We have developed a saturation transfer EPR (ST-EPR) method to measure selectively the rotational dynamics of those lipids that are motionally restricted by integral membrane proteins and have applied this methodology to measure lipid-protein interactions in native sarcoplasmic reticulum (SR) membranes. This analysis involves the measurement of spectral saturation using a series of six stearic acid spin labels that are labeled with a nitroxide at different carbon atom positions. A large amount of spectral saturation is observed for spin labels in native SR membranes, but not for spin labels in dispersions of extracted SR lipids, implying that the motional properties of those lipids interacting with the Ca-ATPase, i.e., the boundary or annular lipid, can be directly measured without the need for spectral subtraction procedures. A comparison of the motional properties of the restricted lipid, measured by ST-EPR, with those measured by digital subtraction of conventional EPR spectra qualitatively agree, for in both cases the Ca-ATPase restricts the rotational mobility of a population of lipids, whose rotational mobility increases as the nitroxide is positioned toward the center of the bilayer. However, the ability of ST-EPR to directly measure the motionally restricted lipid in a model-independent means provides the greater precision necessary to measure small changes in the rotational dynamics of the lipid at the protein-lipid interface, providing a valuable tool in clarifying the relationship between the physical nature of the protein-lipid interface and membrane function.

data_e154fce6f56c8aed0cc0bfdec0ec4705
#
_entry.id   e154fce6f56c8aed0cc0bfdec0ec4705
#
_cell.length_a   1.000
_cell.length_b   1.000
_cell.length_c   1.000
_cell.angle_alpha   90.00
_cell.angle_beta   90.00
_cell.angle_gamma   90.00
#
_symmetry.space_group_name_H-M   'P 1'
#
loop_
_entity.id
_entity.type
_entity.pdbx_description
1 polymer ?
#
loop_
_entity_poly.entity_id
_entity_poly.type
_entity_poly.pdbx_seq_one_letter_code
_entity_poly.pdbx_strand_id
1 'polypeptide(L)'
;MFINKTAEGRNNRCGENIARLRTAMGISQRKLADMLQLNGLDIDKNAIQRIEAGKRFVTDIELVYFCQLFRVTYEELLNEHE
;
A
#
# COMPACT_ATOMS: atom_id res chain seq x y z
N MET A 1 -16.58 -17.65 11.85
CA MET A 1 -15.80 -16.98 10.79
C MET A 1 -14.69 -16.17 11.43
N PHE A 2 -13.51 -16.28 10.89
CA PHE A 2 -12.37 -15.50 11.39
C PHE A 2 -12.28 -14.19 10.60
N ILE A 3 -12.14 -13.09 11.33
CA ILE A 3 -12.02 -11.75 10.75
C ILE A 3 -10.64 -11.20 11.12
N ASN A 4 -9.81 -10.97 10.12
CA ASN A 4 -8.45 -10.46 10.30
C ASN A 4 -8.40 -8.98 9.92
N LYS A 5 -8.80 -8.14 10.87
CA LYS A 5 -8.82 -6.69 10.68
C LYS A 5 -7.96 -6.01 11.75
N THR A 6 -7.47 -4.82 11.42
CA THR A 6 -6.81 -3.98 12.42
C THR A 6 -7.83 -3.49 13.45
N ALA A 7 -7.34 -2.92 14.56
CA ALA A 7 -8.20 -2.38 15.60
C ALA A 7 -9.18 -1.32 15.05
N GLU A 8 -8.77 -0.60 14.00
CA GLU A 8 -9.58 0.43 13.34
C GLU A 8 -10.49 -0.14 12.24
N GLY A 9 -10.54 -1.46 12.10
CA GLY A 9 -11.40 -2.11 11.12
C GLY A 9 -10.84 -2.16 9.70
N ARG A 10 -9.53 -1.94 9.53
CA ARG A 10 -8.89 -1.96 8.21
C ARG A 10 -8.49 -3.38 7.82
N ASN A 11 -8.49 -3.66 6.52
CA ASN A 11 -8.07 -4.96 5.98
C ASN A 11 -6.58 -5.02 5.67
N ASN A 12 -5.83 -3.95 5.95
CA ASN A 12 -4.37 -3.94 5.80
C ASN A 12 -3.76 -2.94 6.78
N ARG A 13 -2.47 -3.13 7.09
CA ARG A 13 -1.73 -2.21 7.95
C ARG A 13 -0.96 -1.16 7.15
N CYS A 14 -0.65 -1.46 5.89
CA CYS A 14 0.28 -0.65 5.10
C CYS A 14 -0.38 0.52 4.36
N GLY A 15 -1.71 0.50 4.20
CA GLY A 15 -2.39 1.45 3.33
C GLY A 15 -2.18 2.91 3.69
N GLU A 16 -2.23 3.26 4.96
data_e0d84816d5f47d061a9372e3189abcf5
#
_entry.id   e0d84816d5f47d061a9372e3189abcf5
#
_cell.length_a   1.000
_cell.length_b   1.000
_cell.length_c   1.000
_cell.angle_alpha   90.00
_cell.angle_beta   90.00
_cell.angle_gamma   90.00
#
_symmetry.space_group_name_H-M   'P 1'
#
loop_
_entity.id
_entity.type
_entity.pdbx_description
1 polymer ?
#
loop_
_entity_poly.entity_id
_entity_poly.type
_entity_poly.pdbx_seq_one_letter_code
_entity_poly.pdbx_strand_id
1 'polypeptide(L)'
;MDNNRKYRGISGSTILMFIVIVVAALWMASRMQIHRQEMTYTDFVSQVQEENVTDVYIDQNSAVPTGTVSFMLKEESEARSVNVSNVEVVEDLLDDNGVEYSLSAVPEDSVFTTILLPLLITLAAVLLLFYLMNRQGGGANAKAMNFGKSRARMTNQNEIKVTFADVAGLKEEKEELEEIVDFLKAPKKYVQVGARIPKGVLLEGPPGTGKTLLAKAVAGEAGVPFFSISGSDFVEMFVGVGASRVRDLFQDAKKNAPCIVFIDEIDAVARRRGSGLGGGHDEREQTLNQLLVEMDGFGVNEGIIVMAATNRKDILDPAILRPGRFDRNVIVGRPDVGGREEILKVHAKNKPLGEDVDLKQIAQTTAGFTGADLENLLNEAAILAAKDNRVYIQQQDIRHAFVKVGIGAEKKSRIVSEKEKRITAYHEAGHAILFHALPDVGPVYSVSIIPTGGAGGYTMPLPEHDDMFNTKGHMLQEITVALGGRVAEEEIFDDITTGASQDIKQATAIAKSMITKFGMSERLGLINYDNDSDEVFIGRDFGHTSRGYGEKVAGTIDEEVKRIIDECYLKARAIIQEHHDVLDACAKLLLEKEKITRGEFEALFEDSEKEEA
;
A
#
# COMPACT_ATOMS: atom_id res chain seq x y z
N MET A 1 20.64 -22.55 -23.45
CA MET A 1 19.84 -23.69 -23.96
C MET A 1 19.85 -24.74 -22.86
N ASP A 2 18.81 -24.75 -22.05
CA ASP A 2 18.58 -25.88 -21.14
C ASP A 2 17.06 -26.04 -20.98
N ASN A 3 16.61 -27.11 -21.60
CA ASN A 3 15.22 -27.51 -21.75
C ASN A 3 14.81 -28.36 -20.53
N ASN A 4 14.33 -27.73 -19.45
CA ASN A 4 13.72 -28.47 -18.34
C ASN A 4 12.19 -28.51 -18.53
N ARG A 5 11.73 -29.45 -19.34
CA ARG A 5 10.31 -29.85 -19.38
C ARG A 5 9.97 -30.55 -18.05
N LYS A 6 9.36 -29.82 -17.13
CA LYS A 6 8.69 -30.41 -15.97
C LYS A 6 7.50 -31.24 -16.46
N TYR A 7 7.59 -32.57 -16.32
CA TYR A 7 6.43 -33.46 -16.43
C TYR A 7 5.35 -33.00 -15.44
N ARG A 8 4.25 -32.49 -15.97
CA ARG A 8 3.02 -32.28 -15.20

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We thank Diana Bigelow and Carl Polnaszek for many helpful discus- sions, and John Lipscomb for making the EPR spectrometer and computer available. This work was supported by grants from the National Institutes of Health (GM 27906, AM 32961, and RR01439), the American Heart Association, the National Science Foundation (PCM 8004612), and the Muscular Dystrophy Association of America. D. D. Thomas was supported by an Established Investigatorship from the American Heart Association.